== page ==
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Is Acclamation for Sale?

Pacific Classic winner Acclamation went back to the track on Wednesday morning, less than 72 hours after his wire-to-wire victory in the $1 million TVG Pacific Classic.

And the feeling of satisfaction over Acclamation’s accomplishments – becoming the first horse in the country to win three Grade I stakes in 2011, the first to win both the Eddie Read Stakes and Pacific Classic, and the sixth California bred to take Del Mar’s signature event – was still palpable in the barn area of trainer Don Warren.

“He went back to the track this morning for a little jog and he looked fine,” Warren said Wednesday morning. “He has been eating good since he ran and we’re happy with what we see so far.”

Warren said he took a day off from work on Tuesday, his  first day off “in awhile,” but was back to business as usual a day later.

“I’ve been concentrating on (Acclamation) so much that I almost forgot I had eight others,” Warren said. “Now I can concentrate on them.” Warren will saddle two maidens on Thursday’s card, both bred at the Old English Rancho of Acclamation co-owners E.W. “Bud” and Judy Johnston. Sentry Duty goes in the first race, Pick Your Battles in the eighth race.

Trainer Bob Baffert said on Monday that he had attempted to buy Acclamation in the weeks leading up to the Pacific Classic, making a $2 million offer that Bud Johnston had turned down. Interested parties have come around the barn in the wake of the Classic, Warren said, and the idea that Acclamation could be sold is not exactly far-fetched.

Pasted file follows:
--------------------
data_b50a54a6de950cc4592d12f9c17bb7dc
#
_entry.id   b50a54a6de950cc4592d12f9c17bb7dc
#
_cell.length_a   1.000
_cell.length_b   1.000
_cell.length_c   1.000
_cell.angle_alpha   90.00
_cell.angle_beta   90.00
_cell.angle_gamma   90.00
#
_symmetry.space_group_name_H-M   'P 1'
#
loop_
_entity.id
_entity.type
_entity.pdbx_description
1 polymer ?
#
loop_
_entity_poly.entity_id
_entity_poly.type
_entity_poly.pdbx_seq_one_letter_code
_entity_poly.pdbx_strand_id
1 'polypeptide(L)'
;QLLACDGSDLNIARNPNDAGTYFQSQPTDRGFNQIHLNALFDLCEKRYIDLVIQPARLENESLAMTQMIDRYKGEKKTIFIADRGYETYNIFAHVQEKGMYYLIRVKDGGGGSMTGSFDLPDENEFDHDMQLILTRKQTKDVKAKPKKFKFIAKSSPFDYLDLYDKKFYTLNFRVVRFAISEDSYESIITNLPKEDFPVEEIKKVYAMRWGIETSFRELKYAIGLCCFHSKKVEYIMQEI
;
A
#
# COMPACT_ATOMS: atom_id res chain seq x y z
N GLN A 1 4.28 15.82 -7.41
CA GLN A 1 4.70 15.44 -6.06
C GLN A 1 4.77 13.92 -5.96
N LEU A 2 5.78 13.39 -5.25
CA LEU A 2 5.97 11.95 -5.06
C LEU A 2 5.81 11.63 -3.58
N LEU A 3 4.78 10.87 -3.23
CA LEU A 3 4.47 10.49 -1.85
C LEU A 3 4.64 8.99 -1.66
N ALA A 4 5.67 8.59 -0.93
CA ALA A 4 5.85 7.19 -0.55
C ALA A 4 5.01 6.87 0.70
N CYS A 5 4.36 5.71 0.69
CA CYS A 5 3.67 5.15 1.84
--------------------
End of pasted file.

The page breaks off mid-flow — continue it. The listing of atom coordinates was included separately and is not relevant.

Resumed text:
“Every time he wins, people come around and it’s up to Buddy,” Warren said. “We’ve sold horses all the time over the years. Maybe none as good as him, but you never know. Maybe one of these days he’ll get an offer he can’t refuse.”

Baffert and trainer John Sadler said that their Pacific Classic runners, as well as their winners of other graded stakes over the weekend, also showed no ill effects.

Sadler said Pacific Classic runner-up Twirling Candy, beaten only a head by Acclamation, would go to the track to jog on Thursday and a decision regarding future races could be made by the end of the week.  Sadler-trained Celtic New Year, winner of Sunday’s Grade II, $200,000 Del Mar Handicap, came out of the race, in which he held off Bourbon Bay by a head, in good shape. The 4-year-old gelding will remain at Del Mar for a few days, then ship to Santa Anita for preparations of a possible Breeders’ Cup assignment.

Baffert said The Factor, an impressive winner of the Grade I, $250,000, Pat O’Brien and Classic fourth-place finisher Game On Dude  “came back great.”

“The Factor, you could tell that he ran hard, he was tired,” Baffert said.  In his first start in four months, The Factor covered the seven furlongs of the O’Brien in 1:21.56 in the second-fastest running of the race since the switch to a Polytrack main surface in 2007.

Game On Dude and The Factor will remain at Del Mar until next week, then be vanned to Santa Anita.



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